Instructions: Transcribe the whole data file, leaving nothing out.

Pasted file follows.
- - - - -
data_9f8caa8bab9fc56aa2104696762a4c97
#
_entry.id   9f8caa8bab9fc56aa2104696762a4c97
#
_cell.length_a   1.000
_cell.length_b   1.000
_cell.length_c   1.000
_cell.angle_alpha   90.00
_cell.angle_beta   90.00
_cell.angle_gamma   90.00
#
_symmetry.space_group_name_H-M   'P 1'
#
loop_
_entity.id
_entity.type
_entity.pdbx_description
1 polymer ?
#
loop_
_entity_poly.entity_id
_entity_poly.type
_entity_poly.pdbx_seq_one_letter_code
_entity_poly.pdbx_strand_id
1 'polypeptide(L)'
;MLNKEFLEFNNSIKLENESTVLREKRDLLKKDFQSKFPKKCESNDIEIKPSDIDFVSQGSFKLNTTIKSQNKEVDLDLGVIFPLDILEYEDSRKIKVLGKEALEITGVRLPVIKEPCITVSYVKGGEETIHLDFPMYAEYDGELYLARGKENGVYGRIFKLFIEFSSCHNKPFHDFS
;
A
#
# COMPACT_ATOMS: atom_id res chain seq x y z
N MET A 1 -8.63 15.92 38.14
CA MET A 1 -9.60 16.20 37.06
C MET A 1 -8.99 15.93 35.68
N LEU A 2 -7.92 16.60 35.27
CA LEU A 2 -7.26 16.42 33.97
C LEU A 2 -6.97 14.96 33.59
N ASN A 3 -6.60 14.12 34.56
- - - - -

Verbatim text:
data_9f8caa8bab9fc56aa2104696762a4c97
#
_entry.id   9f8caa8bab9fc56aa2104696762a4c97
#
_cell.length_a   1.000
_cell.length_b   1.000
_cell.length_c   1.000
_cell.angle_alpha   90.00
_cell.angle_beta   90.00
_cell.angle_gamma   90.00
#
_symmetry.space_group_name_H-M   'P 1'
#
loop_
_entity.id
_entity.type
_entity.pdbx_description
1 polymer ?
#
loop_
_entity_poly.entity_id
_entity_poly.type
_entity_poly.pdbx_seq_one_letter_code
_entity_poly.pdbx_strand_id
1 'polypeptide(L)'
;MLNKEFLEFNNSIKLENESTVLREKRDLLKKDFQSKFPKKCESNDIEIKPSDIDFVSQGSFKLNTTIKSQNKEVDLDLGVIFPLDILEYEDSRKIKVLGKEALEITGVRLPVIKEPCITVSYVKGGEETIHLDFPMYAEYDGELYLARGKENGVYGRIFKLFIEFSSCHNKPFHDFS
;
A
#
# COMPACT_ATOMS: atom_id res chain seq x y z
N MET A 1 -8.63 15.92 38.14
CA MET A 1 -9.60 16.20 37.06
C MET A 1 -8.99 15.93 35.68
N LEU A 2 -7.92 16.60 35.27
CA LEU A 2 -7.26 16.42 33.97
C LEU A 2 -6.97 14.96 33.59
N ASN A 3 -6.60 14.12 34.56